June Wrap-up Part 1!

Agh! Republishing because this got deleted randomly..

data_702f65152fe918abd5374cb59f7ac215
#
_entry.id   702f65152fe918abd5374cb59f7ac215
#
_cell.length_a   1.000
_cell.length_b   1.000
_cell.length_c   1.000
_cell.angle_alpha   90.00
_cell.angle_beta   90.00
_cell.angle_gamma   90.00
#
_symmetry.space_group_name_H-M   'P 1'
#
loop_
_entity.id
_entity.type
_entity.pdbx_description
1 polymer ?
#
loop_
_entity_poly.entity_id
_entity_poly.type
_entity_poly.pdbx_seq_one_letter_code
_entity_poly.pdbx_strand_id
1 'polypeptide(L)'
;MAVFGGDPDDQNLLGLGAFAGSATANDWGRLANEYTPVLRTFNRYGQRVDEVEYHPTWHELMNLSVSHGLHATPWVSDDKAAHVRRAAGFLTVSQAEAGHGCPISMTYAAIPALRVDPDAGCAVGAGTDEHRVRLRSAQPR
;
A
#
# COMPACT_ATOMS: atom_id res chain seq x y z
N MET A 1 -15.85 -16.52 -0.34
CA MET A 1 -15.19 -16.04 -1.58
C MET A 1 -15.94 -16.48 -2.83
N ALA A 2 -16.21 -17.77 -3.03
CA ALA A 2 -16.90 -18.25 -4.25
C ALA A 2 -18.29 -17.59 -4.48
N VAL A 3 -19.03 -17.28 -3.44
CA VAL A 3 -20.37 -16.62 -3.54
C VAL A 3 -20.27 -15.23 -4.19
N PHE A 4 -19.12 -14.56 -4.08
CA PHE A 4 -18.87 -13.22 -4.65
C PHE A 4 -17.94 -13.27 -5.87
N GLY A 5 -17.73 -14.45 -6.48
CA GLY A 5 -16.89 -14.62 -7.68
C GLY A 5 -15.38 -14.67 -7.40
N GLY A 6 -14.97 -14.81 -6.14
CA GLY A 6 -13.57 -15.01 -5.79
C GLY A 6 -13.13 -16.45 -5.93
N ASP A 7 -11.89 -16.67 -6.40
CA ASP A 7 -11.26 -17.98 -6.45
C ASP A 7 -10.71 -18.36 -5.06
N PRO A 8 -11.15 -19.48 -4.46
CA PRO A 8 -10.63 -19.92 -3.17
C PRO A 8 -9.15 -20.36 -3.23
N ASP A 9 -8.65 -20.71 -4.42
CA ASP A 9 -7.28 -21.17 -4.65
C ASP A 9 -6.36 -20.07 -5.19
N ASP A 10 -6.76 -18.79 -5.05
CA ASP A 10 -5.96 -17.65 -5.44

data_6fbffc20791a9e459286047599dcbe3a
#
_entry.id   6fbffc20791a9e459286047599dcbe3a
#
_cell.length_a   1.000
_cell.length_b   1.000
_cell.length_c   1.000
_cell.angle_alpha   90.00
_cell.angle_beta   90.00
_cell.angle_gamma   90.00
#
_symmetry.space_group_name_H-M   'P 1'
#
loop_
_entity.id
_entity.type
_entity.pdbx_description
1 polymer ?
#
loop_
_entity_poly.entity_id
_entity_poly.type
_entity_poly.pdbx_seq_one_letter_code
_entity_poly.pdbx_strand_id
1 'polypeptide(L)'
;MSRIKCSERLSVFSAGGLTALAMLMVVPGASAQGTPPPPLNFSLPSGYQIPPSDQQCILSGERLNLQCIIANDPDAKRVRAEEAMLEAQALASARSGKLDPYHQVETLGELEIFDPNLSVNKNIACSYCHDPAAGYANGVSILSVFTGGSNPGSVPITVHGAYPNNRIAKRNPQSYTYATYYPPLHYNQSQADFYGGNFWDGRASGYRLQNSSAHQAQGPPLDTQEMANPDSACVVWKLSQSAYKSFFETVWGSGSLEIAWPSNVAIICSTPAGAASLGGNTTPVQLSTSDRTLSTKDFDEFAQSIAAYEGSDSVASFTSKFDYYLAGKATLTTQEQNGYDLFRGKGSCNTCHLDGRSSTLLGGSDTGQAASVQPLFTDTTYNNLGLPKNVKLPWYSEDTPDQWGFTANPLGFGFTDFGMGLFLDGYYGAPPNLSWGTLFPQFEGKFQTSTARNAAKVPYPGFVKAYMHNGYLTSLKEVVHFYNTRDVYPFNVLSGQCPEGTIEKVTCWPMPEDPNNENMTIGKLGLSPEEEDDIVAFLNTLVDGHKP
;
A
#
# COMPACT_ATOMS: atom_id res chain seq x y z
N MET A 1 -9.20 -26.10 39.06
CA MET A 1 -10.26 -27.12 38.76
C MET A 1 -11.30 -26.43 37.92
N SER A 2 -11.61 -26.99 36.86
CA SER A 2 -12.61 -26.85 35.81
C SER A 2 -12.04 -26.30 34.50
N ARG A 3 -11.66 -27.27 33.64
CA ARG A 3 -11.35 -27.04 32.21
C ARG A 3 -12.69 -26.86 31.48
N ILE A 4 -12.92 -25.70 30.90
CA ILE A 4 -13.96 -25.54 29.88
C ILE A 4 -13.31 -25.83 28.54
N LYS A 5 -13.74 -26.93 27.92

I think I read a good number of books this month. Here is the list with the summary (non-spoiler) and brief comments. I read the books in this order, which is why it’s kind of random. Also, let me know if you want me to review any of these books, and I would be happy to do so! The Bone Season by Samantha Shannon 9781620401392_custom-7b685c3426b519eaa2745c21ff4462bdbc179f56-s6-c30 This book is the first in a series set in the year 2059. Many major cities are controlled by a mysterious organization called the Scion. The protagonist, Paige Mahoney, works in the criminal underground of Scion London where she uses her special abilities to aid a criminal organization called the Seven Seals. Her powers are the rarest of all the other powers relating to the aether, a magical substance. The voyants, those with rare abilities, are committing treason just by being alive. Paige is captured and sold into slavery in a voyant prison and controlled by otherworldly creatures called the Rephaim who have dominated humankind and plan to turn the voyants into an army. I gave this book 3 stars on Goodreads. Overall, I enjoyed it, but it didn’t live up to the massive hype. Also, if you are planning on reading this book, be aware of the glossary in the back! It’s infinitely helpful, and I had a hard time with this book until I found it. The worldbuilding was good but really complicated, so the diagrams were necessary. Scatter, Adapt, Remember by Annalee Newitz Scatter, Adapt, and Remember   This book is nonfiction. It discusses mass extinctions, their implications, what causes them, and how humanity is impacted. The first part details the different mass extinctions caused by a combination of evolution and natural cycles. It conjectures that near decimation of Earth every billion years or so is completely natural and necessary for the planet to keep spinning. Along those lines of logic, we are overdue for a huge natural disaster. Newitz speculates on the roles humanity plays in expediting the planet’s death and how we can survive. How can humans possibly live through something so unknown and dangerous? Annalee Newitz says it’s simple: scatter, adapt, and remember. I gave this book another 3 out of 5 on Goodreads. I really liked the premise, and the book was interesting, but I wish the author did a better job of organizing it. This book went on several tangents, and I took several breaks from it while reading. Where Things Come Back by John Corey Whaley Where Things Come Back Seventeen-year-old Cullen Witter is extremely bored in his tiny town in Arkansas. He works at a general store, and life is monotonous. The only thing that keeps him going is his brother Gabe. When Gabe disappears, Cullen’s life is destroyed. His days become a blur of police officers asking questions and trying to coax his mother out of Gabe’s room. Meanwhile, a depressed birdwatcher spots a species of woodpecker thought to have gone extinct in the 1940s in Cullen’s town. Lily, Arkansas becomes a tourist area. Cullen ignores the excitement and tries to focus on finding his brother. In Africa, a young missionary loses faith in his religion. He wanders, trying to bring more meaning into his life. These two remarkable stories take a dark turn and intertwine perfectly. I gave this book a 4 out of 5 on Goodreads. I really liked it. It was well-paced and compelling. It made me feel emotions. I was pretty confused at the end, though. To Alll the Boys I’ve Loved Before by Jenny Han To All the Boys I've Loved Before This book tells the story of Lara Jean, who has never openly admitted her crushes. Instead, she writes, seals, and addresses letters to them and then hides them away in her room for nobody to find. One day, Lara finds that someone has mailed all the letters, and she has to deal with the embarrassing repercussions while trying to figure out who betrayed her. You may hate me for this, but I gave this book 1 star. I went into it excited and with an open mind and was just thoroughly disappointed. The main character, Lara Jean, is 16, but she acts like a preteen. It annoyed the crap out of me. I had to push myself to get through it. The second half is more interesting, but I just could not get past the bad characters. Killer Instinct by S.E. Green Killer InstinctLane is a typical teenager. She’s 17 years old and has a loving family, good grades, and a part-time job at an animal hospital.  She loves martial arts, but her real passion is studying serial killers. She understands them. Lane channels her dark impulses by hunting criminals and getting revenge on them, bringing them to justice. When a beloved preschool teacher goes missing, Lane is consumed with finding “The Decapitator” and avenging her. As she investigates, the Decapitator contacts her directly. As she continues with the case despite all the threats, Lane unravels her mysterious past. I gave this book 4 stars on Goodreads. I’m not really sure why. I guess I just really liked the ending. This book kept me very engaged, but I was not happy with the slut shaming. That was a very prominent theme in this book, even though it had nothing to do with the plot. We Need New Names by NoViolet Bulawayo We Need New NamesTen-year-old Darling lives a hard life. In Zimbabwe, Darling and her friends run around and steal guavas to survive. She has never known anything else. When she gets the chance to fly to America and live with her aunt, she takes the opportunity. This book discusses themes of American culture, integration, and alienation. Darling’s friends in Zimbabwe see her as a traitor, and her American classmates ignore her. I gave this book 4 stars. NoViolet Bulawayo does a great job of portraying Darling’s character as it changes. At the beginning, she is a child who plays games and innocently goes about her life trying to forget her traumatic memories. When she moves to America, she starts trying to assimilate herself, meticulously perfecting her American accent. She neglects her old friends. Her innocence is ripped from her by her new friends. At the end, she is stuck between two identities: the child who is used to suffering and laughs at those who pamper themselves and a teenager who skips school for the mall and has lost all naïveté through the internet. This novel is a powerful reminder of the suffering of others and that perspective can change everything. Everything is Illuminated by Jonathan Safran Foer We Need New Names A young man named Jonathan Safran Foer sets out on an adventure with only a yellowing photograph in hand. He is traveling to find the woman who saved his grandfather’s life. On the way, he gets help from a Ukranian translator who butchers English, his grandfather, and an obnoxious dog. I gave this book 3 stars. I really enjoyed the premise of this book and loved the butchered language. This made it so much more interesting, although I could not fully understand some of the words as they were so randomly misused.. However, I felt that it couldn’t keep my attention constantly. Of course, this is partially due to the fact that I spent much of my time reading this in 1. Loud environments and 2. Surrounded by so many other books I also want to read. Code Name Verity by Elizabeth Wein Code Name Verity A British spy plane crashes in Nazi Germany containing two female spies who happen to be best friends. One of them is captured and forced to divulge the British plans for the war or die. Read my review of it https://wordpress.com/read/post/id/69694419/64/